Colombo’s choice of materials was very interesting too. For the exterior of the chair he chose to use fiberglass, a tough material that is not very comfortable to sit on yet it has a very silky modern look that is easy to maintain and produce (first time to be used in such a large scale). This was an interesting choice of material since he chose to combine it with very different interior, leather, an old fashion material which is natural and soft and conforms to the body and changes over time (get wrinkles). The chair is very symmetric and geometric which gives a sense of stability. The lines used are round and go inward and outwards by the use of stitches in fabric. The very bold “crack” located in the center of the fiberglass from the bottom surface to the cushioned part separates the back and seat, even though the chair is composed of only one piece of fiberglass. The chair is very uniquely designed since it is functional and serves a purpose. It is very appealing and beautiful. Easy to operate, the chair has a very good use of materials and technology and a “hidden feature” (spinning), implying that it does not reveal everything by its looks but also by operation. It has a feel of the future. Colombo did not want to make something for the moment; he wanted to create something that did not belong to the present, something that only the future can hold. He was trying to be a fortune teller through his art which I think gave a feeling of superiority to his consumers.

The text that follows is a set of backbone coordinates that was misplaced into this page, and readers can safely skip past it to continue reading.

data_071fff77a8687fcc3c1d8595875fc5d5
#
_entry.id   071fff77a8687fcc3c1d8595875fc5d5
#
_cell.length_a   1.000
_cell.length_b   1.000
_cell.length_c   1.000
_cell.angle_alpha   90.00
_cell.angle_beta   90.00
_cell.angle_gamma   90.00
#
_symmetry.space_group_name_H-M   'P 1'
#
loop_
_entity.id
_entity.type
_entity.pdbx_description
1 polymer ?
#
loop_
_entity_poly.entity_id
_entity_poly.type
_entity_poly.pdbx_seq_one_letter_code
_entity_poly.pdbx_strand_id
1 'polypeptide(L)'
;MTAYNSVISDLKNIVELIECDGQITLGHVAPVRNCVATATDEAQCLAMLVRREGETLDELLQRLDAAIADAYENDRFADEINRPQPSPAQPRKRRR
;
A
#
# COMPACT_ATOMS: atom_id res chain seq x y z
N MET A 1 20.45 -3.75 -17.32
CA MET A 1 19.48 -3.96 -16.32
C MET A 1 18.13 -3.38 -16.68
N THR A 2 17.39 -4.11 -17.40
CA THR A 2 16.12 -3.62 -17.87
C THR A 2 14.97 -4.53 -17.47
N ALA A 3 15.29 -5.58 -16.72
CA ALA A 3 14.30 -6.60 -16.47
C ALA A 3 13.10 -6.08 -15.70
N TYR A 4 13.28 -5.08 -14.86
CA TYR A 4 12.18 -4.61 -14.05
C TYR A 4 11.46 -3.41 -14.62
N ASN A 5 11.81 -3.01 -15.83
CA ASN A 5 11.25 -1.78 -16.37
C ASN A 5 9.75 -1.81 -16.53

The important features in design for me are; attractive and appealing, turn one thing into something it is not commonly seen as (in order to attract interest in the way it is used. Including; materials, shapes, technology), turn one thing into a multi-functioning unit while considering the relations between the things that are being coupled, functionality, outstanding in comparison to other products of the same family (careful not to overdo or  create a negative impression), smart material use and continuity, friendliness, and sustainability. Colombo in his work had fulfilled many if not all of the concepts I desire to achieve in my design. I see the use of new materials, effort, dedication, experimentation as well as the courage to create something new out of the ordinary and follow the inner motivation and belief as the things that allow a designer to be open minded, being different from the rest and succeed in a way that will allow to him conquer a generation of design and influence others.